Since my last briefing to the Council in which I updated the Council on the progress in the Libyan political dialogue process, I reconvened the main dialogue track for a new round of talks in Geneva between 11 and 12 August. The two-day talks focused primarily on ways of expediting the dialogue process ahead of the critical 21 October deadline, the date by which the mandate of the House of Representatives would end according to the Constitutional Declaration.
Although the General National Congress in Tripoli did not initial the main text of the Libyan Political Agreement along with other dialogue participants on 11 July, I am confident that their concerns can be addressed in ongoing discussions on the annexes of the Agreement, including those pertaining to the formation of the Government of National Accord.
Seven months since the United Nations Support Mission in Libya launched the Libyan political dialogue process, I am increasingly confident that the process is finally drawing to its final stages. This has been a difficult and challenging process, but one that has proven increasingly resilient, despite repeated attempts by spoilers on all sides whose narrow interests and agendas dictate against a peaceful solution to the conflict in Libya. That a majority of stakeholders have sought to engage in the different tracks has been a reassuring sign of the grassroots support that the dialogue process has gradually acquired from different segments of the Libyan population.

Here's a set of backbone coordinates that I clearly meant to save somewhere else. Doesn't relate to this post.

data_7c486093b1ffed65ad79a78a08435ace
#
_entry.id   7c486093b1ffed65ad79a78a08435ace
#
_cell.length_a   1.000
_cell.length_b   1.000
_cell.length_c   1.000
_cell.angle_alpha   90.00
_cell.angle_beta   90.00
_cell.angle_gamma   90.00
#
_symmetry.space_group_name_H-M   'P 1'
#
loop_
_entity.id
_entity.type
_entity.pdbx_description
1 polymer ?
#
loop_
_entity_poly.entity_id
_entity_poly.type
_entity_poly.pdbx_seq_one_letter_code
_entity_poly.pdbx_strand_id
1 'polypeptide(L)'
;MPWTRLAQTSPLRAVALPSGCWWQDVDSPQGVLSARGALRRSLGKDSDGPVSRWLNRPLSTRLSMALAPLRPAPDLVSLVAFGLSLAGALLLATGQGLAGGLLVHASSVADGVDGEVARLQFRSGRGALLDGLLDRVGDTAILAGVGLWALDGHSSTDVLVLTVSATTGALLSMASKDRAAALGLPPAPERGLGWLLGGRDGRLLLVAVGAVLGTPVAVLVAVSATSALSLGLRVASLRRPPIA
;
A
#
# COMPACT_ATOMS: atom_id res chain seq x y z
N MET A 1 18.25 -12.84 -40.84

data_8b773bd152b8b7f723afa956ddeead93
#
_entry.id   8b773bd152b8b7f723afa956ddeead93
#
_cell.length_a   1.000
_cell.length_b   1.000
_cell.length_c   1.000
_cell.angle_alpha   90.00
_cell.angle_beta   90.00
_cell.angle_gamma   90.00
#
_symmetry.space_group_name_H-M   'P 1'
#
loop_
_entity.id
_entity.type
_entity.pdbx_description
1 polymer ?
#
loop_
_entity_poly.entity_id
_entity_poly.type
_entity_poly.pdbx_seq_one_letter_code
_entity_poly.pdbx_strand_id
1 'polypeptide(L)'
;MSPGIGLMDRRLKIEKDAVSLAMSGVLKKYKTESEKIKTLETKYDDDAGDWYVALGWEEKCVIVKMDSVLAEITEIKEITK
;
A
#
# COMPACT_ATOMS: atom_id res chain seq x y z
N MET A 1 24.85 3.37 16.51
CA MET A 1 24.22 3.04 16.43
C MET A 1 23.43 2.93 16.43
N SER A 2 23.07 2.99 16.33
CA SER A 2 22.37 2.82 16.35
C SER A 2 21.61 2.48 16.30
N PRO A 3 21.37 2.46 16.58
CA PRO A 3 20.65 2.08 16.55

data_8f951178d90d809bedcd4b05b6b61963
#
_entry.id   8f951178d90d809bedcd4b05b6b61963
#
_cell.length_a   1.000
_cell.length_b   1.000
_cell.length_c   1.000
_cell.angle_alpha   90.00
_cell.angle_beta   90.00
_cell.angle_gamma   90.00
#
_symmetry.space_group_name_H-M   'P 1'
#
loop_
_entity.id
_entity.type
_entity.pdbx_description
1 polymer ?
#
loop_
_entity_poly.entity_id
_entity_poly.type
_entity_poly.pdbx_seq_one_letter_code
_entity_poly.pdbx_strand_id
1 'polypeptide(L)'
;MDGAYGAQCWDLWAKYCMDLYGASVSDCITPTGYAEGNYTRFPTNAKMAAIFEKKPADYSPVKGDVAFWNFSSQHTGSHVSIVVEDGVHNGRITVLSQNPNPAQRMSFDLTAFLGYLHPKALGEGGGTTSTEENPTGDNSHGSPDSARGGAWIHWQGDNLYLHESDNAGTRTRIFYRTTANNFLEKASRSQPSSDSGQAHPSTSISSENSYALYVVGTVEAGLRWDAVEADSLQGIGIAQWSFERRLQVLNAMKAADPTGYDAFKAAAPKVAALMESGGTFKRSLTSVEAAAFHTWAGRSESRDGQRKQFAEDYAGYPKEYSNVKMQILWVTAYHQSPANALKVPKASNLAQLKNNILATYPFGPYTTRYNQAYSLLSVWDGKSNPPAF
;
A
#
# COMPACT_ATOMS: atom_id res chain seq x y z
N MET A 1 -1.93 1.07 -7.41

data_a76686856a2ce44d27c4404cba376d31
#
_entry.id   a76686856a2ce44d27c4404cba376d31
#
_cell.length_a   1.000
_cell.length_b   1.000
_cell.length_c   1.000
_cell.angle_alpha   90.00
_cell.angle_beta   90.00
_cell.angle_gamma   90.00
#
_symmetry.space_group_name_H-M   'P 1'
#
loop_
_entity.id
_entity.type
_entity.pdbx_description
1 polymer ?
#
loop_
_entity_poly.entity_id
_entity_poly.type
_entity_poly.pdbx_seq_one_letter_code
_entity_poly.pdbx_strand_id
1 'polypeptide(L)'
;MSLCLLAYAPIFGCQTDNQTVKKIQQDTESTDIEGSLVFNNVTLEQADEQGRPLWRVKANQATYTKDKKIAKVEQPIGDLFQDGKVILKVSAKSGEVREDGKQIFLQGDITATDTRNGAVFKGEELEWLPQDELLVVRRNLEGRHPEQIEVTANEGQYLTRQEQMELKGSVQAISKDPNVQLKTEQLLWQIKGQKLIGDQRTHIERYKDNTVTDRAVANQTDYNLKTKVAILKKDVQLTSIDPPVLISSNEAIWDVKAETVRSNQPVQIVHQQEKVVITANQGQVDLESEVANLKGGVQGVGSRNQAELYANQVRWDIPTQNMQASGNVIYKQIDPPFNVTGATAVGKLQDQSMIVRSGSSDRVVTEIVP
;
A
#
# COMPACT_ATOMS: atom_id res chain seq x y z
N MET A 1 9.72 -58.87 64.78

The talks have come a long way in narrowing the trust deficit that exists among Libya’s political stakeholders, and in forging agreement over a roadmap that lays out a vision for bringing an immediate end to the country’s political crisis and military conflict that have ravaged Libya for over a year now.
Overcoming the political polarisation and divisiveness in Libya will be no easy task. The magnitude of the challenges should not be underestimated, nor of the resources required to pull Libya back from the brink of economic meltdown and total collapse of State institutions.
But most importantly, it will be the determination and commitment of Libyans themselves, more specifically their political leaders, which will safeguard Libya’s national unity and territorial integrity, and spare its people the scourge of long-term civil strife and instability.
With respect to the respective leaderships of the House of Representatives and the General National Congress. I appeal to both that they do not squander the historic and unique opportunity they have before them to be peacemakers.